7 Things You Can Do With Old Tennis Balls

There’s something amazing about hitting a fresh tennis ball right out of the can. It has a zing and zip that is unmatched. But tennis balls quickly lose their oomph, and much more quickly than we’d like, our tennis balls will die. 

If you’re looking to be a more environmentally friendly tennis player, here are some things you can do to keep your dead tennis balls from ending up in a landfill.

What can you do with old tennis balls? You can donate them to various organizations (if you have a lot of them) or use them around the house (if you have a small amount).

Some statistics about tennis ball waste:

  • The US produces 125 million trashed tennis balls per year
  • Tennis balls take on average 400 years to decompose
  • A tennis ball is only good for tennis for two weeks after they’re opened
  • Devices like tennis ball savers and tennis ball repressurizers can help increase longevity but aren’t widely used
  • It is expensive to recycle tennis balls, which is why there aren’t many companies that can do it

While we love our sport, we need to also love our planet. Below, we’ll look at ways that players of all levels can keep their tennis balls from just ending up in the town dump. This is true whether you own a club and end up with hundreds of dead balls at your facility each week or you buy a couple of cans a month.

If you’ve got a lot of tennis balls that you’re not using:

1. Donate Them To a Nursing Home or Hospital In Your Area

Tennis balls can add grip to canes and walkers, and they can help eliminate the awful noise that comes when that mobility aids skid across the floor. If you’ve got a bunch of balls, cut an X into them and donate them to an organization near you that has a high concentration of items like that.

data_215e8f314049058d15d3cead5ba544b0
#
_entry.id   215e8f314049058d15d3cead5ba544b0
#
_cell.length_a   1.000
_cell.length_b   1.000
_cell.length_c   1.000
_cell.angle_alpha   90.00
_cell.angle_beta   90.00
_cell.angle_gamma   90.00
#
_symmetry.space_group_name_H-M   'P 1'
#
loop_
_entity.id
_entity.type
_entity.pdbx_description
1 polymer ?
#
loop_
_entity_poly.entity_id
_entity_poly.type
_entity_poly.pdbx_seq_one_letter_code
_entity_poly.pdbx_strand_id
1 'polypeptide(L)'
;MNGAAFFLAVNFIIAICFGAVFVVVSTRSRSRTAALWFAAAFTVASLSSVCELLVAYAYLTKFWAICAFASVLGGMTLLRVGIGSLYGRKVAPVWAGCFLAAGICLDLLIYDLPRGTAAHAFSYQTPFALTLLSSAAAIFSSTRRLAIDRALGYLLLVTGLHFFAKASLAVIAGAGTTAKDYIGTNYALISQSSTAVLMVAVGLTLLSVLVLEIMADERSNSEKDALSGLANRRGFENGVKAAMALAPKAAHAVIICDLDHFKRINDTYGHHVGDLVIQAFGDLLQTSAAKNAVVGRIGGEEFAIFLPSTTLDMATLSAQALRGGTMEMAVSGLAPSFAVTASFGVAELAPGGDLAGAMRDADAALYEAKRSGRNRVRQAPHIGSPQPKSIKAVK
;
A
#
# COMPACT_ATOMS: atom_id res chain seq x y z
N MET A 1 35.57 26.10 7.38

You can also donate them to schools. Teachers will frequently put them on the bottom of chairs in their classroom.

2. Donate Them To a Tee-Ball or Youth Baseball or Softball Team

It may seem like a strange inter-sports donation, but a lot of times, young players will do drills with soft balls, like tennis balls. This can help ensure that the little ones don’t get a concussion if they’re trying to catch a pop fly out of the air.

They also practice throwing and hitting with tennis balls, so find a Little League coach and offer up all of your old tennis balls. They’ll appreciate the gesture, and they’ll have more than enough balls to go around at their practices.

3. Donate Them To a Dog Shelter or Dog Park

Most dogs go crazy for tennis balls, and they don’t mind if they’re not at peak pressure. Local animal shelters rely heavily on donations of all kinds, and tennis balls provide fun and stimulation for the dogs.

Alternatively, take your tennis balls to a nearby dog park or dog-friendly beach. Leave them with a sign that they’re free and open to all, and rest easy knowing that you’ve made some dogs very, very happy.

4. Recycle Tennis Balls

You can’t just toss your old tennis balls into the recycling bin, but there are a couple of organizations that specialize in repurposing tennis balls. RecycleBalls works with Wilson and the USTA to recycle tennis balls into materials to make tennis courts, a stucco replacement for construction, and rubber mulch for playgrounds, horse enclosures, and other applications.